Ultrasonographic evaluation, as a routine component of prenatal care, has significantly contributed to in utero assessment of pregnancy status. The detection of fetal abnormalities by ultrasound, however, has raised clinical questions and created parental dilemmas concerning the outcomes of such pregnancies. A relatively frequent anomaly observed on routine ultrasonographic examination is the posterior nuchal cystic hygroma. We report the prenatal detection of 16 cases of cystic hygromata and an analysis of a survey of the world’s literature including an additional 155 cases. The information available from these 171 cases allows a clearer picture of the prognosis for fetuses in whom posterior cystic hygroma is detected in utero. Regarding outcome, 73.2 per cent of cases were terminated at the parents’ request; 37 cases (22.6 per cent) resulted in fetal death in utero prior to any intervention. Only 7 per cent of continuing pregnancies resulted in live-born infants. Of the 142 cases with available cytogenetic findings, 22 per cent had normal karyotypes; 58 per cent had a karyotype associated with Turner syndrome phenotype; while autosomal trisomies and various structural abnormalities made up the remaining 20 per cent. Even among those fetuses with normal chromosomes, various physical anomalies were detected. Fetal hydrops was present in 66 per cent of the 102 cases with pertinent information. For those fetuses demonstrating cystic hygroma and normal karyotypes, Mendelian syndromes must be considered in the differential diagnosis. Alpha-fetoprotein evaluation of both maternal serum and amniotic fluid was not helpful in determining prognosis of these fetuses. The ultrasonographic finding of a posterior nuchal cystic hygroma, with or without accompanying fetal hydrops, is a valid indicator for a poor outcome of such pregnancies.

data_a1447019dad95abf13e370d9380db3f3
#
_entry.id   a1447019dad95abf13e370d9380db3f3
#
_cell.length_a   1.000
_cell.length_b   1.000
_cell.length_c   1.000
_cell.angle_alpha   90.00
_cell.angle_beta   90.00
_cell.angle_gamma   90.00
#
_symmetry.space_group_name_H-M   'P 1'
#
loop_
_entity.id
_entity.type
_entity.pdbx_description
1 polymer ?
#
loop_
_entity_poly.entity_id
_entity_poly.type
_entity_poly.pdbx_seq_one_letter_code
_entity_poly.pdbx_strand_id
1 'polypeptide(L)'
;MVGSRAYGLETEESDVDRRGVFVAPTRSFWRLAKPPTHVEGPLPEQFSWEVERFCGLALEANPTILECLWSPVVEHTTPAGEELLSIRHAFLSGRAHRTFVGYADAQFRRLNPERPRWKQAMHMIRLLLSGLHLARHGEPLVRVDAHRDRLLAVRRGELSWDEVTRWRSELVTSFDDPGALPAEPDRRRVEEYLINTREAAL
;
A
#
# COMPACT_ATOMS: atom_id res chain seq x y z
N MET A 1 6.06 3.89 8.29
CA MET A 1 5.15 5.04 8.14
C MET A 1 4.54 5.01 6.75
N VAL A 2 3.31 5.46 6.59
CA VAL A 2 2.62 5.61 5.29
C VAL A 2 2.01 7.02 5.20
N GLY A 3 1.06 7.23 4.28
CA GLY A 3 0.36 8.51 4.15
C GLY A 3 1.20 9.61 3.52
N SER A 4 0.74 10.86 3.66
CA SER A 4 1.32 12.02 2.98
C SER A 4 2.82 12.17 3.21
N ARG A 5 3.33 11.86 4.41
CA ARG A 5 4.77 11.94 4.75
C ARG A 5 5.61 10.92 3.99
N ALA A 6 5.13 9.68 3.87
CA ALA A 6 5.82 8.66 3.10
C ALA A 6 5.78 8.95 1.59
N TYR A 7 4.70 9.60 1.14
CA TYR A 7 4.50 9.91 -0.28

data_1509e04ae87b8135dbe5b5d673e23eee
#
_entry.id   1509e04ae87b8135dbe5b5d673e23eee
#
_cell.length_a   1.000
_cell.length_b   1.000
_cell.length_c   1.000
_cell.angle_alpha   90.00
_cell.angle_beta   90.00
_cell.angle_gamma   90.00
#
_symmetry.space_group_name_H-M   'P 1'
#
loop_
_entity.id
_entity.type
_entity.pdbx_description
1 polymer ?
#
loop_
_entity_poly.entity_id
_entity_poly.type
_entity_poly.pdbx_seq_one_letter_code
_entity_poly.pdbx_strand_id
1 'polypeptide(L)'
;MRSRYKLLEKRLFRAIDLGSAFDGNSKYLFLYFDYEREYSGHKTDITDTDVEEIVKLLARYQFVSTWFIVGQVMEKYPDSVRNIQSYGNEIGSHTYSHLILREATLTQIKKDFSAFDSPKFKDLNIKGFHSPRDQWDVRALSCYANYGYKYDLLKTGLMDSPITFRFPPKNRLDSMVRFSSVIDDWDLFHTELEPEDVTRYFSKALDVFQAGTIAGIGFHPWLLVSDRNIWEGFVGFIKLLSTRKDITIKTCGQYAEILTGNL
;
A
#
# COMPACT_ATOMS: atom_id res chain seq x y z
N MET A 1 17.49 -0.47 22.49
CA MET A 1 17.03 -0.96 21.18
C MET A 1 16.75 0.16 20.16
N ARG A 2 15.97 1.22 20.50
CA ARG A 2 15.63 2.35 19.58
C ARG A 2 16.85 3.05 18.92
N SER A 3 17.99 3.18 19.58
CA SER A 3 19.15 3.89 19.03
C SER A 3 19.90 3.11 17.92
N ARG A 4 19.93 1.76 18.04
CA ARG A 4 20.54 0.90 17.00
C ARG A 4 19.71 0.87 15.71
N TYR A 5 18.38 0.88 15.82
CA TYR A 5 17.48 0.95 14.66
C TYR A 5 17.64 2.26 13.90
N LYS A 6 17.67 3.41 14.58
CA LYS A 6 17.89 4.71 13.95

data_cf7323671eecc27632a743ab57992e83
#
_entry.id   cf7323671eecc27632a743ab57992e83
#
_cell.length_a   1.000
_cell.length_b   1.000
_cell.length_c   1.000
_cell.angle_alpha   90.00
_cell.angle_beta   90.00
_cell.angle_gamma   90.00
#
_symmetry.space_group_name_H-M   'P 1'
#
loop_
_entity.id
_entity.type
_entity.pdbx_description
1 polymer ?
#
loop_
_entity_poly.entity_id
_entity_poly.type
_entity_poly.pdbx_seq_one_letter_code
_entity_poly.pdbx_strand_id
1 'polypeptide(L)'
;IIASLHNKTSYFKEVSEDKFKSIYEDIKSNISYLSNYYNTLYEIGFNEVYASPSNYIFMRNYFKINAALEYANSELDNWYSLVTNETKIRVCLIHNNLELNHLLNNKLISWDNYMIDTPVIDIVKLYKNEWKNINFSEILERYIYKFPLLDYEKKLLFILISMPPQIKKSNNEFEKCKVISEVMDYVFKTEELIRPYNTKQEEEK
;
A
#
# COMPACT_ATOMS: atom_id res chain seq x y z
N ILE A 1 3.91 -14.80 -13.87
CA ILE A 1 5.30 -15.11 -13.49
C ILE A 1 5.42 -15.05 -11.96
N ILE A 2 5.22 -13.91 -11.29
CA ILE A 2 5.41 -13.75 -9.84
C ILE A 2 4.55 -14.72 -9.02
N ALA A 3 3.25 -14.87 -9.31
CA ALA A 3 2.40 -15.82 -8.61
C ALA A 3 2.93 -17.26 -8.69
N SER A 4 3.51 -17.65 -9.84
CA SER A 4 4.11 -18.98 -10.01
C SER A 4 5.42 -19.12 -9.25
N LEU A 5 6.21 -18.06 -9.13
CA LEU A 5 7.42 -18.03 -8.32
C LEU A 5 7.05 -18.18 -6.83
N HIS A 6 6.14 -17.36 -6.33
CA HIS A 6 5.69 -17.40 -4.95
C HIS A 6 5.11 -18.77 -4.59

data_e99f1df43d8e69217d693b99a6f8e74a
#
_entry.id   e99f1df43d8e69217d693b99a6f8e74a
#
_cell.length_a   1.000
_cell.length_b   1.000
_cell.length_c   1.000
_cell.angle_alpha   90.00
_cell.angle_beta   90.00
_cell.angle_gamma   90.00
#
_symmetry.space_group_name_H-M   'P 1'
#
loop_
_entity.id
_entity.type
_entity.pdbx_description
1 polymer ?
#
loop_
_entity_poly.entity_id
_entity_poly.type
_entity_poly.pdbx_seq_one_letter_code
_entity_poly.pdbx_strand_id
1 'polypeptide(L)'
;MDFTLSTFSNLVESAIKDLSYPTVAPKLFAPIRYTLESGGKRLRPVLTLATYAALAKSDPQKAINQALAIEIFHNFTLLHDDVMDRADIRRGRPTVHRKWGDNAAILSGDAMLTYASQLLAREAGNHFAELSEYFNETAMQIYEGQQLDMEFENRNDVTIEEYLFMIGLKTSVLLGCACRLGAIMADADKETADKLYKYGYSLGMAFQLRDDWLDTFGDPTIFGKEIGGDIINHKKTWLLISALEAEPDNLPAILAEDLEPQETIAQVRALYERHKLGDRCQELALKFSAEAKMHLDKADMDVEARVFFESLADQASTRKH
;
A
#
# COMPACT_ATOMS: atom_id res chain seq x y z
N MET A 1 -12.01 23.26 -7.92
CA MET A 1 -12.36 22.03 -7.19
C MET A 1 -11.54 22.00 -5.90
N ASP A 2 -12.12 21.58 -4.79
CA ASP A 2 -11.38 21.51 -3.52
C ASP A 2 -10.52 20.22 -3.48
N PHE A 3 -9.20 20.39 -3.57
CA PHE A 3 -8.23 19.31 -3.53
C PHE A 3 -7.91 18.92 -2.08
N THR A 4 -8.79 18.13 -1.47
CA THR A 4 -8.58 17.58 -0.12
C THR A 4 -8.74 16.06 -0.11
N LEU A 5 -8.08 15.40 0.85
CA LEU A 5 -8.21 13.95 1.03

ASJC Scopus subject areas
- Obstetrics and Gynecology